Jack Garrett has been stung by love in the past so he's not in a hurry to get burnt again, but he can't deny his attraction to the new receptionist, Laurel Thomas.
When trouble comes to Tidal Falls, Jack worries that Laurel is in over her head.
Laurel loves her dysfunctional family but dreams of a place to call home. Just as she settles into a new life, her old one catches up to her and delivers chaos to the town.
Can these two strong personalities find a way to trust in each other and find their happy ever after?
Can you tell us a little bit about where you are from?
I was born and raised in a small town in west-central Alberta, Canada. We were only an hour and a half drive from Jasper in the heart of the Rocky Mountains. I use this backdrop for my fictional town of Tidal Falls, and like the café Grace and Grits featured in the books, I owned and operated a restaurant on Main Street for thirteen happy years.
What does your writing desk look like? What would we find on it right this minute? (Have fun with this question. If your desk is a mess, tell us! J include a picture if you’d like)
I don’t actually have a desk. We sold our house a couple of years ago and retired to beautiful Victoria on Vancouver Island, so now we live in an R.V. My desk is my kitchen table J and right now, there’s a giant mug of coffee sitting beside me. Nirvana in a cup, lol.
Do you have any news you’d like to share with us?
I have two new books on the go. One is a spin-off of some secondary characters from the Tidal Falls gang, Mitch, the welding shop owner, and Rebecca, the school secretary. These two share a past that has left them bitter and angry. I’m having fun with their personalities. The other book is a new genre for me, paranormal. This is pretty rough, but gives a general idea of where I'd like to go with this story. I'm hoping to work it into a series.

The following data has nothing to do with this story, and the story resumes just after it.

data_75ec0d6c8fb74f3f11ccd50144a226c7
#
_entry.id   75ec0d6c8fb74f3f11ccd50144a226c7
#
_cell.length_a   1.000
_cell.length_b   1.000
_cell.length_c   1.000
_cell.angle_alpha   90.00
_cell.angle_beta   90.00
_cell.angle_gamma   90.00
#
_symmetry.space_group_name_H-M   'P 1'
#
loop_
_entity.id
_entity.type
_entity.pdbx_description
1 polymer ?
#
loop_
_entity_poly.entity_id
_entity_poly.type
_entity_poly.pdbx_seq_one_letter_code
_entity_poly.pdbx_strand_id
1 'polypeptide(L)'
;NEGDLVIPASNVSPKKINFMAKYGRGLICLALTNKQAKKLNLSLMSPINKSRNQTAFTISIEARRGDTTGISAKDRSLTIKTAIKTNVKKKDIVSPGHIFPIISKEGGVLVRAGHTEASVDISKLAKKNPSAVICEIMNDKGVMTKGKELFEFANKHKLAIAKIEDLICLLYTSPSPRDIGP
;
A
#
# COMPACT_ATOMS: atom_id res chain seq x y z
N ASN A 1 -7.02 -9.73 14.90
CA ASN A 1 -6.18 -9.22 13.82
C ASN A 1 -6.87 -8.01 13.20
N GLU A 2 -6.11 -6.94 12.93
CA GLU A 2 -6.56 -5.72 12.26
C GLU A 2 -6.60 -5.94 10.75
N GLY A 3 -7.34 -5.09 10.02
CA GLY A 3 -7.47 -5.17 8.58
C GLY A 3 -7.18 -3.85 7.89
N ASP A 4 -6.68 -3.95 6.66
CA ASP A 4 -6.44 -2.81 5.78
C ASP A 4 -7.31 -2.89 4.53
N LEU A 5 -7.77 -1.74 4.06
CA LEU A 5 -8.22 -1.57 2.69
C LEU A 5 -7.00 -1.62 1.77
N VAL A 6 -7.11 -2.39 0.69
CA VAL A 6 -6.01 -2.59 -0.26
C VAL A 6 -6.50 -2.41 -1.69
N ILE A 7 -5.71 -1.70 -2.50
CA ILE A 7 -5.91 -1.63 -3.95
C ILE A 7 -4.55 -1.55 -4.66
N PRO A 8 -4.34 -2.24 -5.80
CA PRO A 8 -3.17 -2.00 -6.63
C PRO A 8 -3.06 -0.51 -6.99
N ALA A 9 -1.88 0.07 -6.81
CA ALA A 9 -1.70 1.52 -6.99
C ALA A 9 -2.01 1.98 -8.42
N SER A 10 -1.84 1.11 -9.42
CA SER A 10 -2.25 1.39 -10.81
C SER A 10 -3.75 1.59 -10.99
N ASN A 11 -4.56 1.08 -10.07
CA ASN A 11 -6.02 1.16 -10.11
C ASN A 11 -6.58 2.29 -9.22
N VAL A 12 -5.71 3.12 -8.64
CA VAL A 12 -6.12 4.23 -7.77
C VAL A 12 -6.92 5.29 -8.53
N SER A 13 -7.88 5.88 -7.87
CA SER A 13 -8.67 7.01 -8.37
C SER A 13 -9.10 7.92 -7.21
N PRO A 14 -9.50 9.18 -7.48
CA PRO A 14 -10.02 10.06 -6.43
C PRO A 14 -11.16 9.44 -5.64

Lucas Carmichael and Scott Anderson had it all, money, fame, and fortune. But one night's stupid mistake takes everything they thought they cherished and dumps it upside down.
A car accident ends Lucas' life and leaves Scott injured and bitter.
As the local ME, Tracy York, investigates the case, discrepancies begin to point to more than a simple drunk driving incident.
When threats are made to Tracy's life can Scott and his guardian angel, Lucas, protect her, or will she be another casualty?
How much of your book(s) have a bit of you in the characters?
I think there are aspects of all of my family and friends in my books. I find it easier to draw on past experiences when figuring out my character’s profiles. It makes them feel real to me. J
Do you write about things similar to your own life experiences?
To a point. I use the café that I owned in my books but embellish the characters who operate it now. Diabetes runs in our family so I use that in the books also to bring awareness and a sense of realism to the stories. I write suspense though and thankfully haven’t had anyone turn a gun on me!
If you had to choose, which writer would you consider a mentor?
This is a two-part answer: I learned a lot about writing through my critique group who are invaluable: Anna Markland, Reggi Allder, and Sylvie Grayson.
For marketing there is no one better to follow than Mimi Barbour. She’s a whiz at social media and is super generous with helping up and coming writers. J
What book would we find you reading right now?
I’m reading a couple of books at the moment. Shadow Play by a favorite writer of mine, Iris Johansen and Firelight Confession by Rebecca York.
Who is your favorite author and what is it that really strikes you about their work?
That’s a tough question, a lot of it depends on my mood. I love Kristan Higgins, her characters tend to sneak up on the reader and leave them wishing for more. J.R. Ward has a cast of unforgettable characters in her Black Dagger Brotherhood series and her Fallen Angel series that stay with you long past the book’s final pages. And Suzanne Brockmann with her hard as nails but soft as pussycat SEALs in her Troubleshooter series are all books I happily re-read.
From the time Jacquie was twelve years old, she knew she wanted to be a writer. That year she wrote a short story called Count Daffodil after spending countless hours searching for ideas. The story garnered Jacquie an A and was read aloud through the school's loudspeaker system. Needless to say, after that she was hooked.
Jacquie grew up, got married, raised a family and left her writing urges to simmer in the background unattended.
She owned and operated a successful diner in her hometown for a number of wonderful years before deciding to live her dream of becoming an author.
Jacquie's first book, Tidal Falls, a romantic suspense novel about second chances, released September of 2014.
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